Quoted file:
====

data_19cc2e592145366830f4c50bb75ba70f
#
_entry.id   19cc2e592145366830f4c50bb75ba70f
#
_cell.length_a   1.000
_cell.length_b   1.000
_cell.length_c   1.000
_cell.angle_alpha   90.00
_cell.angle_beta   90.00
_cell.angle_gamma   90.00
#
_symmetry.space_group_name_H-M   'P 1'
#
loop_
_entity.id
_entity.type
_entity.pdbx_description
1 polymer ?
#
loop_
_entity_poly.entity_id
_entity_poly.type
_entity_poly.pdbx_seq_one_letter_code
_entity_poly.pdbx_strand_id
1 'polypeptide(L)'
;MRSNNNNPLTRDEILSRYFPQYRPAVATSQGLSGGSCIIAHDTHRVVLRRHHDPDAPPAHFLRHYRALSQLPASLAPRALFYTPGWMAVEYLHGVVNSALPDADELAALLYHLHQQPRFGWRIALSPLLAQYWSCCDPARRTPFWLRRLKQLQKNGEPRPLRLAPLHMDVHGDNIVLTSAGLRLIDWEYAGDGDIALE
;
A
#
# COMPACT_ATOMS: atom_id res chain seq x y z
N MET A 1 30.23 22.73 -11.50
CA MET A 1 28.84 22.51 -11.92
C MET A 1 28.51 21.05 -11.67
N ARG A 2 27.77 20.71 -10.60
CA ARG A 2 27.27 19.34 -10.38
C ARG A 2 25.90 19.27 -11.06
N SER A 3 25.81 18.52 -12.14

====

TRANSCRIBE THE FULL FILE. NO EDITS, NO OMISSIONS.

data_19cc2e592145366830f4c50bb75ba70f
#
_entry.id   19cc2e592145366830f4c50bb75ba70f
#
_cell.length_a   1.000
_cell.length_b   1.000
_cell.length_c   1.000
_cell.angle_alpha   90.00
_cell.angle_beta   90.00
_cell.angle_gamma   90.00
#
_symmetry.space_group_name_H-M   'P 1'
#
loop_
_entity.id
_entity.type
_entity.pdbx_description
1 polymer ?
#
loop_
_entity_poly.entity_id
_entity_poly.type
_entity_poly.pdbx_seq_one_letter_code
_entity_poly.pdbx_strand_id
1 'polypeptide(L)'
;MRSNNNNPLTRDEILSRYFPQYRPAVATSQGLSGGSCIIAHDTHRVVLRRHHDPDAPPAHFLRHYRALSQLPASLAPRALFYTPGWMAVEYLHGVVNSALPDADELAALLYHLHQQPRFGWRIALSPLLAQYWSCCDPARRTPFWLRRLKQLQKNGEPRPLRLAPLHMDVHGDNIVLTSAGLRLIDWEYAGDGDIALE
;
A
#
# COMPACT_ATOMS: atom_id res chain seq x y z
N MET A 1 30.23 22.73 -11.50
CA MET A 1 28.84 22.51 -11.92
C MET A 1 28.51 21.05 -11.67
N ARG A 2 27.77 20.71 -10.60
CA ARG A 2 27.27 19.34 -10.38
C ARG A 2 25.90 19.27 -11.06
N SER A 3 25.81 18.52 -12.14